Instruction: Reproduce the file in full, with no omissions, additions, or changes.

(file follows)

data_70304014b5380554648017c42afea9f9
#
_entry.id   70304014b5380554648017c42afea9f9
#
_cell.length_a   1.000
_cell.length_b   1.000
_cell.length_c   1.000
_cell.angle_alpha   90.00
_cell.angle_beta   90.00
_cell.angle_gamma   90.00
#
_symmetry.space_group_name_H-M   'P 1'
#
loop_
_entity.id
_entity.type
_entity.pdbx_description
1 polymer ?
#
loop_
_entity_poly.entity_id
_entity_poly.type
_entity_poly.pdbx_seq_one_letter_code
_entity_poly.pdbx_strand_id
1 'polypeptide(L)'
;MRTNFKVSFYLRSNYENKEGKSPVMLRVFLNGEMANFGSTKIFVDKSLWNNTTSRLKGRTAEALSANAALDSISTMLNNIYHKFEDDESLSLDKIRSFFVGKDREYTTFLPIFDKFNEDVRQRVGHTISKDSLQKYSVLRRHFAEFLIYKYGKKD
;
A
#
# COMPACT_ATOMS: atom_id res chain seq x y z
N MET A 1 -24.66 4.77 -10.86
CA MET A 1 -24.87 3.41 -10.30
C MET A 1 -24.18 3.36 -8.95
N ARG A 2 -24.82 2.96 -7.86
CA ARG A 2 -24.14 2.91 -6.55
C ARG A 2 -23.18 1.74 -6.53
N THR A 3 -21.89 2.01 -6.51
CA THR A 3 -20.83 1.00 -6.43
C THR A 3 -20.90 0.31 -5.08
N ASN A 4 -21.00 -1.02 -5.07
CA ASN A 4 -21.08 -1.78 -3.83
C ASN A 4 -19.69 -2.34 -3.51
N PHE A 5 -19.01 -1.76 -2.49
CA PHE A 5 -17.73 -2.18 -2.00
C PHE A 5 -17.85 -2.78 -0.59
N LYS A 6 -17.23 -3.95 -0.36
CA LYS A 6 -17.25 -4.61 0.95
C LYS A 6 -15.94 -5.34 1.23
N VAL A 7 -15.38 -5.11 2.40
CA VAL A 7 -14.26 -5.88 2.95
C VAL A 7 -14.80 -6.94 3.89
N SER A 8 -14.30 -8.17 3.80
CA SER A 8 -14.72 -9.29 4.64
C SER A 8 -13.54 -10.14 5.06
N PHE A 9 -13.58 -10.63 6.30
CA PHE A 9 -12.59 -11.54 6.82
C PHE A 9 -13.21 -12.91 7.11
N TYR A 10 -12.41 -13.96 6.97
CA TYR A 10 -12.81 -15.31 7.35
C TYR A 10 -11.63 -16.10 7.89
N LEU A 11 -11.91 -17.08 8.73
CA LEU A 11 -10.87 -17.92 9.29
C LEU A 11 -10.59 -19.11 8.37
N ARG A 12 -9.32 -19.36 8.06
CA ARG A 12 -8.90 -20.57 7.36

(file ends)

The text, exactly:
data_70304014b5380554648017c42afea9f9
#
_entry.id   70304014b5380554648017c42afea9f9
#
_cell.length_a   1.000
_cell.length_b   1.000
_cell.length_c   1.000
_cell.angle_alpha   90.00
_cell.angle_beta   90.00
_cell.angle_gamma   90.00
#
_symmetry.space_group_name_H-M   'P 1'
#
loop_
_entity.id
_entity.type
_entity.pdbx_description
1 polymer ?
#
loop_
_entity_poly.entity_id
_entity_poly.type
_entity_poly.pdbx_seq_one_letter_code
_entity_poly.pdbx_strand_id
1 'polypeptide(L)'
;MRTNFKVSFYLRSNYENKEGKSPVMLRVFLNGEMANFGSTKIFVDKSLWNNTTSRLKGRTAEALSANAALDSISTMLNNIYHKFEDDESLSLDKIRSFFVGKDREYTTFLPIFDKFNEDVRQRVGHTISKDSLQKYSVLRRHFAEFLIYKYGKKD
;
A
#
# COMPACT_ATOMS: atom_id res chain seq x y z
N MET A 1 -24.66 4.77 -10.86
CA MET A 1 -24.87 3.41 -10.30
C MET A 1 -24.18 3.36 -8.95
N ARG A 2 -24.82 2.96 -7.86
CA ARG A 2 -24.14 2.91 -6.55
C ARG A 2 -23.18 1.74 -6.53
N THR A 3 -21.89 2.01 -6.51
CA THR A 3 -20.83 1.00 -6.43
C THR A 3 -20.90 0.31 -5.08
N ASN A 4 -21.00 -1.02 -5.07
CA ASN A 4 -21.08 -1.78 -3.83
C ASN A 4 -19.69 -2.34 -3.51
N PHE A 5 -19.01 -1.76 -2.49
CA PHE A 5 -17.73 -2.18 -2.00
C PHE A 5 -17.85 -2.78 -0.59
N LYS A 6 -17.23 -3.95 -0.36
CA LYS A 6 -17.25 -4.61 0.95
C LYS A 6 -15.94 -5.34 1.23
N VAL A 7 -15.38 -5.11 2.40
CA VAL A 7 -14.26 -5.88 2.95
C VAL A 7 -14.80 -6.94 3.89
N SER A 8 -14.30 -8.17 3.80
CA SER A 8 -14.72 -9.29 4.64
C SER A 8 -13.54 -10.14 5.06
N PHE A 9 -13.58 -10.63 6.30
CA PHE A 9 -12.59 -11.54 6.82
C PHE A 9 -13.21 -12.91 7.11
N TYR A 10 -12.41 -13.96 6.97
CA TYR A 10 -12.81 -15.31 7.35
C TYR A 10 -11.63 -16.10 7.89
N LEU A 11 -11.91 -17.08 8.73
CA LEU A 11 -10.87 -17.92 9.29
C LEU A 11 -10.59 -19.11 8.37
N ARG A 12 -9.32 -19.36 8.06
CA ARG A 12 -8.90 -20.57 7.36